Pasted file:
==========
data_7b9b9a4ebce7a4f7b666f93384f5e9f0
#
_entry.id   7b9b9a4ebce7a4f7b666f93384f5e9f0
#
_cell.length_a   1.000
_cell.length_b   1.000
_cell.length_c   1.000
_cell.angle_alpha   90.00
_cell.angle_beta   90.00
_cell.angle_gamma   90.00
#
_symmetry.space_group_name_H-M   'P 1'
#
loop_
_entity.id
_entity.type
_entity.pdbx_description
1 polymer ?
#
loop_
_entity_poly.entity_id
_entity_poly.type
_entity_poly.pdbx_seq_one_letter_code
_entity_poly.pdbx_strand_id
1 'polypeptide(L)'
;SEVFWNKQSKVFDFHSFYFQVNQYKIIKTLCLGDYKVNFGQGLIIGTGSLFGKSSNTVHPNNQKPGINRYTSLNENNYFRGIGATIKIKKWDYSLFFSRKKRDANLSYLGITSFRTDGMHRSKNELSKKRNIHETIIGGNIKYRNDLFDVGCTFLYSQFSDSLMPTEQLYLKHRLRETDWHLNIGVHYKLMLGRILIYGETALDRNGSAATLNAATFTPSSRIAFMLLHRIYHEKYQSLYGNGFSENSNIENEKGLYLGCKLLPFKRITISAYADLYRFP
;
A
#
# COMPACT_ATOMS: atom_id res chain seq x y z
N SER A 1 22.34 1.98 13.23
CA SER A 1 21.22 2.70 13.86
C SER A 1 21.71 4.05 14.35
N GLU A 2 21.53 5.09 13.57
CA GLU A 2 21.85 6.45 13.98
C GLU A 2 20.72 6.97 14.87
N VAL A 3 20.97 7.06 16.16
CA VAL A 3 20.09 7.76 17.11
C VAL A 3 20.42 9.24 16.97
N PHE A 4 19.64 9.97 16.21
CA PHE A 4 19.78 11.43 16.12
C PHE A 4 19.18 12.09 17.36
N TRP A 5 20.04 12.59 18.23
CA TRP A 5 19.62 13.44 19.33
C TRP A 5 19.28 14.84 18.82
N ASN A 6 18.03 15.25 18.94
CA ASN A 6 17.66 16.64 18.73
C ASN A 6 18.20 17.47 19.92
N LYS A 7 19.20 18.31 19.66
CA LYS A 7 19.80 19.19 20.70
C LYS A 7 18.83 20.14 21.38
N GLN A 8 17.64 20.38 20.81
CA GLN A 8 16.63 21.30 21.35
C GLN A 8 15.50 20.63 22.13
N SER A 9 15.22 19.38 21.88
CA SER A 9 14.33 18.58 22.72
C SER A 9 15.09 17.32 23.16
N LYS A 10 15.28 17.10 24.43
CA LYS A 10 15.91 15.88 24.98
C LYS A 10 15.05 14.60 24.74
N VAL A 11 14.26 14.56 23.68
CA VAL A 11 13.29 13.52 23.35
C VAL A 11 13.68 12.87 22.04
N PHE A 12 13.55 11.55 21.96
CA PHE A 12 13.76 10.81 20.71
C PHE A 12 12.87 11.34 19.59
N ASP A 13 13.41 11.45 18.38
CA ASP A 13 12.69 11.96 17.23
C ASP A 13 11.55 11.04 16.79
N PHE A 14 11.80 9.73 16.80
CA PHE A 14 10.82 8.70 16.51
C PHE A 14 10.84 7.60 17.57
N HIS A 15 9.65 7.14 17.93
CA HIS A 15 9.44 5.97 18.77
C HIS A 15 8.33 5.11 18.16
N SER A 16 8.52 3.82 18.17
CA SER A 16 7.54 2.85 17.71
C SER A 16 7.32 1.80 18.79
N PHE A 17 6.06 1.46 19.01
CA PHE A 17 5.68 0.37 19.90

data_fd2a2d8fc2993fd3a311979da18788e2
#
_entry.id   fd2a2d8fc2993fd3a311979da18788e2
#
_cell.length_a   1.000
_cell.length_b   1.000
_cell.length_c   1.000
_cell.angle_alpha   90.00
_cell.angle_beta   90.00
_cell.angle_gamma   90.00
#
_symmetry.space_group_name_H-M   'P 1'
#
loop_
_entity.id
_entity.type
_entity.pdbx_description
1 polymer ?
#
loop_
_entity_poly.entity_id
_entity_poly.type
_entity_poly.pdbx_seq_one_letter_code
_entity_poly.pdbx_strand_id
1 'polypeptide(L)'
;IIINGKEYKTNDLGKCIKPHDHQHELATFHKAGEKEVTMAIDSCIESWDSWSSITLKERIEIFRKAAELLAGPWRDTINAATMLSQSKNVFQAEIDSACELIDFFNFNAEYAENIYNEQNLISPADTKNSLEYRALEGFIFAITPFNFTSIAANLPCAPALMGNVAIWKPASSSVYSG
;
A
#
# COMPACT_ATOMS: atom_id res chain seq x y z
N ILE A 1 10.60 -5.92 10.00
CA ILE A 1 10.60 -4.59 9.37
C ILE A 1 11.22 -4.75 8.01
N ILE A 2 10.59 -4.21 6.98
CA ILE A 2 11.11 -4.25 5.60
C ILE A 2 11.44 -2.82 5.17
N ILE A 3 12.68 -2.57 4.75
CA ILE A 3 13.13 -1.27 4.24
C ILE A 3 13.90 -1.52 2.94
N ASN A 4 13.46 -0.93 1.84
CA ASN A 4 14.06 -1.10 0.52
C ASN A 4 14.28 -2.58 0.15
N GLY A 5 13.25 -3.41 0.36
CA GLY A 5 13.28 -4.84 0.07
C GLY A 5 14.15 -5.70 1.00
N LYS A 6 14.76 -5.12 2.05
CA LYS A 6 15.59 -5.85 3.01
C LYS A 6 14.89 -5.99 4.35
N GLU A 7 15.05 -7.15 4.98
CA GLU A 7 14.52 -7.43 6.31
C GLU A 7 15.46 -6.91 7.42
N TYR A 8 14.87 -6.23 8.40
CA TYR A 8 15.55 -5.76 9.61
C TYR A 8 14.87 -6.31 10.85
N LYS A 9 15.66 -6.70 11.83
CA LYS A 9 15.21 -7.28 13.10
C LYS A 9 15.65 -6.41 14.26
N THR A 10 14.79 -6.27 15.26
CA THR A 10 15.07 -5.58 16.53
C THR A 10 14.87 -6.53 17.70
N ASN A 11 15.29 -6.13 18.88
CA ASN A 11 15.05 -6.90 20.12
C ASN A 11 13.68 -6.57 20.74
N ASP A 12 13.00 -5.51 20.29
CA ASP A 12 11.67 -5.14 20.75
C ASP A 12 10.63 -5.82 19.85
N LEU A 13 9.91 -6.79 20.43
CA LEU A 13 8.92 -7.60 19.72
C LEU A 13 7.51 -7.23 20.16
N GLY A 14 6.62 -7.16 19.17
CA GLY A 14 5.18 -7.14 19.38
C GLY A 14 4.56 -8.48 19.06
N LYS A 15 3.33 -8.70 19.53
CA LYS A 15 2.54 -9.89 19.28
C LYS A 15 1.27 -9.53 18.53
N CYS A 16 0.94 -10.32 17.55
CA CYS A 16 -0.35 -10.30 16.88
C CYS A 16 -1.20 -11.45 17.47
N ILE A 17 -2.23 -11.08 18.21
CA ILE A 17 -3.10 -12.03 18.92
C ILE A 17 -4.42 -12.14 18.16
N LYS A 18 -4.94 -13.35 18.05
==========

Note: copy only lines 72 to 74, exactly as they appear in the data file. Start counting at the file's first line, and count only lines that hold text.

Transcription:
C PHE A 14 10.84 7.60 17.57
N HIS A 15 9.65 7.14 17.93
CA HIS A 15 9.44 5.97 18.77